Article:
Forgiveness can be challenging. We like to believe that it is easy, but forgiveness is only easy until there is someone we are called to forgive. When someone sins against us, maybe for the umpteenth time, forgiveness grates upon us; it rubs against the common temptation to hold a grudge or to count the offense. This is precisely why Peter asks the question, “How many times should we forgive?” (Matthew 18:21).
The question itself seems reasonable enough. Surely forgiveness isn’t merited to everyone, right? Why must I forgive someone who repeatedly sins against me? Fool me once, shame on me, fool me twice, shame on you!
The call to robust and limitless forgiveness, therefore, seems completely unrealistic. It flows against the way of the world around us. Yet if we are concerned with following the way of Jesus, we must forgive in the way that Jesus forgives.
In his response to Peter’s question, Jesus shows that biblical forgiveness has three fundamental qualities.
1. Forgiveness Is Incalculable
When Peter asked how many times he ought to forgive an offending brother or sister, he believed he knew the answer. Forgiveness could occur seven times. It stood to reason, therefore, that if someone sinned against you an eighth time, they were to be rejected and condemned.
Before we criticize Peter too harshly, we must recognize that, in some way, Peter understands a gospel of grace. Peter recognized (although not fully) that Jesus expanded the Old Testament call to forgiveness.
The Old Testament depicts forgiveness as occurring only three times — the fourth sin brings judgment.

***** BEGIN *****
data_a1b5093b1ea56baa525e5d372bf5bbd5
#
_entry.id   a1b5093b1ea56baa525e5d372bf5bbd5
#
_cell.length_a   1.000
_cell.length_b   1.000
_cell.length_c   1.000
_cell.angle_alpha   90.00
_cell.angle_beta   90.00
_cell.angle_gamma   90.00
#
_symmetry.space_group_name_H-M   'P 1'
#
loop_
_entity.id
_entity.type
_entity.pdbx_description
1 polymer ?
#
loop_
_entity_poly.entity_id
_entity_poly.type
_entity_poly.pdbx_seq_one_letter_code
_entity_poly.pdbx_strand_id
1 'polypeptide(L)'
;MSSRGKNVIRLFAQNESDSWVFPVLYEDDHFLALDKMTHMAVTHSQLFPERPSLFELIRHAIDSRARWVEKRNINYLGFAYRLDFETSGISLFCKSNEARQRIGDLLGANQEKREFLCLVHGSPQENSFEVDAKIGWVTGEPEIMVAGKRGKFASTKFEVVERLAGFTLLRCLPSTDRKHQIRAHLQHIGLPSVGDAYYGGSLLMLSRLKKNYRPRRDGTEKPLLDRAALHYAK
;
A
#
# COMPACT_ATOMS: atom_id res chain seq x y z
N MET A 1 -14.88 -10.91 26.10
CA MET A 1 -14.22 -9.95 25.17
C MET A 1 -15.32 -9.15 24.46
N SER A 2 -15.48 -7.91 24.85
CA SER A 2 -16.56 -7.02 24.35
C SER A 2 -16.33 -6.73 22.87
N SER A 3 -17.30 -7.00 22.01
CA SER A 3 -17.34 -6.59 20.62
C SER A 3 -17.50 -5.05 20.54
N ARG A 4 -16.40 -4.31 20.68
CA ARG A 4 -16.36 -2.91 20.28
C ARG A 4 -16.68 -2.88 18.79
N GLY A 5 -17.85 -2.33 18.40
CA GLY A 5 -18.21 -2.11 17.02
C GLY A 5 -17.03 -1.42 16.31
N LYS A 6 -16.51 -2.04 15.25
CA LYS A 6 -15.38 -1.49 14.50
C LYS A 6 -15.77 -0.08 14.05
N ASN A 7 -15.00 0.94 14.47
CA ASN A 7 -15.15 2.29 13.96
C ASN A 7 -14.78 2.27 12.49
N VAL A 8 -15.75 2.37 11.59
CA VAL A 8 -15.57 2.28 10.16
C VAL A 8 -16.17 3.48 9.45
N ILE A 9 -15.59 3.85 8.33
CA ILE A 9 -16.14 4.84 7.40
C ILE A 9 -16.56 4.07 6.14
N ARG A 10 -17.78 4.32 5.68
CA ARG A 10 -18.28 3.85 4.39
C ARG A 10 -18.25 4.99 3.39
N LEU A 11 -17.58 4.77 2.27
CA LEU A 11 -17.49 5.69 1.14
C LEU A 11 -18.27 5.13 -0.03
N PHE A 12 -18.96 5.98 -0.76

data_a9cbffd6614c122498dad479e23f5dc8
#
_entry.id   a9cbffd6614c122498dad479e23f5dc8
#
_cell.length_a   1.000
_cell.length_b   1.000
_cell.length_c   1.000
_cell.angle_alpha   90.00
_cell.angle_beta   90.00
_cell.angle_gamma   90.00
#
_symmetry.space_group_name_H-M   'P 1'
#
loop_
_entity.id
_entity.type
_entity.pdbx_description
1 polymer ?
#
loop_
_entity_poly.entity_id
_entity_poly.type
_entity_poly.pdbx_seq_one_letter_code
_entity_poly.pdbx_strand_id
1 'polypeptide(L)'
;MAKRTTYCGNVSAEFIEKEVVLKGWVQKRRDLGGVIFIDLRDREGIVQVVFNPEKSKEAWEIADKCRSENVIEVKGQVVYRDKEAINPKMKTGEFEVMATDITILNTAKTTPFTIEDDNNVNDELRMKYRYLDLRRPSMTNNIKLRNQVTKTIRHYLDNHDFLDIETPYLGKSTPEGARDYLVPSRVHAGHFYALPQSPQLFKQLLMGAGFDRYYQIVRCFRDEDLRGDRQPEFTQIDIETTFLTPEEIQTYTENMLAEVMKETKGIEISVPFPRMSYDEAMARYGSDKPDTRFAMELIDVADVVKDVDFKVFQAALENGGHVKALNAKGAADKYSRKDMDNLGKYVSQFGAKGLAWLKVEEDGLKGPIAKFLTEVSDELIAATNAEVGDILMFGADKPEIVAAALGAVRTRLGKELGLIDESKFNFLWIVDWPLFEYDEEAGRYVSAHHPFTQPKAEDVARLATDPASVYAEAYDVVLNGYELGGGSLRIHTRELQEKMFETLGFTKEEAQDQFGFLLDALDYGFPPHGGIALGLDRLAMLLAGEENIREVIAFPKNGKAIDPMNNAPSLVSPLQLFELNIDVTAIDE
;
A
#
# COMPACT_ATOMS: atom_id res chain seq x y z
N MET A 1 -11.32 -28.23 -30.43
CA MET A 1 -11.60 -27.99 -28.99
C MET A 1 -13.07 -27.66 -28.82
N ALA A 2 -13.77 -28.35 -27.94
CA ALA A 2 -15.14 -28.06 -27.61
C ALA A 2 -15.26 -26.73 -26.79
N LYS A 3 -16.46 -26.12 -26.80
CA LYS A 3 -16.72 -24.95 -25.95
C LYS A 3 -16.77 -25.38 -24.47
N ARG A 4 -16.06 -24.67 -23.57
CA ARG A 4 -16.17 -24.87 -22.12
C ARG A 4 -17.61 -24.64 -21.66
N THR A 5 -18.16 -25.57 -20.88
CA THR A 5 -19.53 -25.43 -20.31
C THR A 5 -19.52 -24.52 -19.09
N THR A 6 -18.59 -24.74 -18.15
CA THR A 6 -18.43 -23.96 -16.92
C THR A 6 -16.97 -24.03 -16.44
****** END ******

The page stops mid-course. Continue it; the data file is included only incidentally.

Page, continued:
We see this primarily through the prophet Amos, who cries out, “For three sins and for four I will not relent” (1:3,6,9,11). Amos declares to wayward Israel that God would not forgive beyond three infractions.
Peter, commendably, understands that Jesus calls the disciples to a greater expression of forgiveness. So, he multiplies the number to seven — the perfect number. In doing so, however, Peter still believed that forgiveness could be calculated.
Jesus challenges the very notion that forgiveness is a calculable response. Jesus calls for forgiveness “seventy times seven” times. Technically speaking, this would be 490 times, yet Christ’s point is that forgiveness is beyond calculation.
After all, it would take a lot of effort and planning to chart 490 instances of forgiveness towards one individual. Furthermore, doing so would reveal a graceless attitude within us.
As followers of Jesus, we should not be concerned with the number of times we forgive. Forgiveness, by nature, is boundless and beyond calculation.
2. Forgiveness Is Limitless
The reason we cannot calculate forgiveness is because there is no limit to this spiritual act. To illustrate this, Jesus puts forward a parable rooted in extreme hyperbole. It is filled with exaggeration to the point of being absurd.
Jesus tells of a king who confronts a servant owing him 10,000 talents. One talent was worth roughly 20 years of wages for a common laborer. As Jesus tells it, this servant owed the king 200,000 hours of work.
If we were to convert the units of money into today’s currency, we would find that this person owed the king approximately eight billion dollars. As real-life examples go, this is ridiculous.
The extremity of the servant’s debt isn’t the most shocking part of this story. Jesus describes how “the servant’s master took pity on him, and canceled his debt, and let him go” (Matthew 18:27).
Even though the debt was insurmountable, for he could never muster eight billion dollars of repayment, the king takes the debt upon himself and lets the servant go free.
Jesus teaches us that forgiveness isn’t based on the size of our faults but on the immeasurable mercy of God. We don’t earn our forgiveness; we receive it from God based on his love for us.
When we, like the servant, fall before the Lord in confession, we receive forgiveness as an expression of God’s love.